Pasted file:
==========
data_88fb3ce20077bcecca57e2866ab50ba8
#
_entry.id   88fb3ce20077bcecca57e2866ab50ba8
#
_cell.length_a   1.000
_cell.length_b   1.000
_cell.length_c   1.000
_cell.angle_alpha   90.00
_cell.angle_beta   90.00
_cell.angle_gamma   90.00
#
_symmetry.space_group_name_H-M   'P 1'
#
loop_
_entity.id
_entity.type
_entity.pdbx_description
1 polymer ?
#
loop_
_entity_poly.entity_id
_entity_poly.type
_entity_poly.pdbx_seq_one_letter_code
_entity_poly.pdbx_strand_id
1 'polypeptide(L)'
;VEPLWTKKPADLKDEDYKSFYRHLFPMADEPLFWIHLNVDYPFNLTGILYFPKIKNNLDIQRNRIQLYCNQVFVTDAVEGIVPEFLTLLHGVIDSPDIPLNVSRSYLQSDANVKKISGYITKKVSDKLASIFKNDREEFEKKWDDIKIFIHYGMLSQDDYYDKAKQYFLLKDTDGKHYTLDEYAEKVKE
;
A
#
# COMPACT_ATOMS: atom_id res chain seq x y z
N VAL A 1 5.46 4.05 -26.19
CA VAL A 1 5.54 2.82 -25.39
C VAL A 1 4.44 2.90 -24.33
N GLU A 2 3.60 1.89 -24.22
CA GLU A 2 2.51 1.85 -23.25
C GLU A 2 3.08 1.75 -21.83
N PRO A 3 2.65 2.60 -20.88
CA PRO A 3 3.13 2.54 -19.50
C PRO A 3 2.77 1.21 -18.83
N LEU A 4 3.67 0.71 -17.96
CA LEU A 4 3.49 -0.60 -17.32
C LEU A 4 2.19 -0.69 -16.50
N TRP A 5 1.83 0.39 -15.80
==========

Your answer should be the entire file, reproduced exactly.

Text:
data_88fb3ce20077bcecca57e2866ab50ba8
#
_entry.id   88fb3ce20077bcecca57e2866ab50ba8
#
_cell.length_a   1.000
_cell.length_b   1.000
_cell.length_c   1.000
_cell.angle_alpha   90.00
_cell.angle_beta   90.00
_cell.angle_gamma   90.00
#
_symmetry.space_group_name_H-M   'P 1'
#
loop_
_entity.id
_entity.type
_entity.pdbx_description
1 polymer ?
#
loop_
_entity_poly.entity_id
_entity_poly.type
_entity_poly.pdbx_seq_one_letter_code
_entity_poly.pdbx_strand_id
1 'polypeptide(L)'
;VEPLWTKKPADLKDEDYKSFYRHLFPMADEPLFWIHLNVDYPFNLTGILYFPKIKNNLDIQRNRIQLYCNQVFVTDAVEGIVPEFLTLLHGVIDSPDIPLNVSRSYLQSDANVKKISGYITKKVSDKLASIFKNDREEFEKKWDDIKIFIHYGMLSQDDYYDKAKQYFLLKDTDGKHYTLDEYAEKVKE
;
A
#
# COMPACT_ATOMS: atom_id res chain seq x y z
N VAL A 1 5.46 4.05 -26.19
CA VAL A 1 5.54 2.82 -25.39
C VAL A 1 4.44 2.90 -24.33
N GLU A 2 3.60 1.89 -24.22
CA GLU A 2 2.51 1.85 -23.25
C GLU A 2 3.08 1.75 -21.83
N PRO A 3 2.65 2.60 -20.88
CA PRO A 3 3.13 2.54 -19.50
C PRO A 3 2.77 1.21 -18.83
N LEU A 4 3.67 0.71 -17.96
CA LEU A 4 3.49 -0.60 -17.32
C LEU A 4 2.19 -0.69 -16.50
N TRP A 5 1.83 0.39 -15.80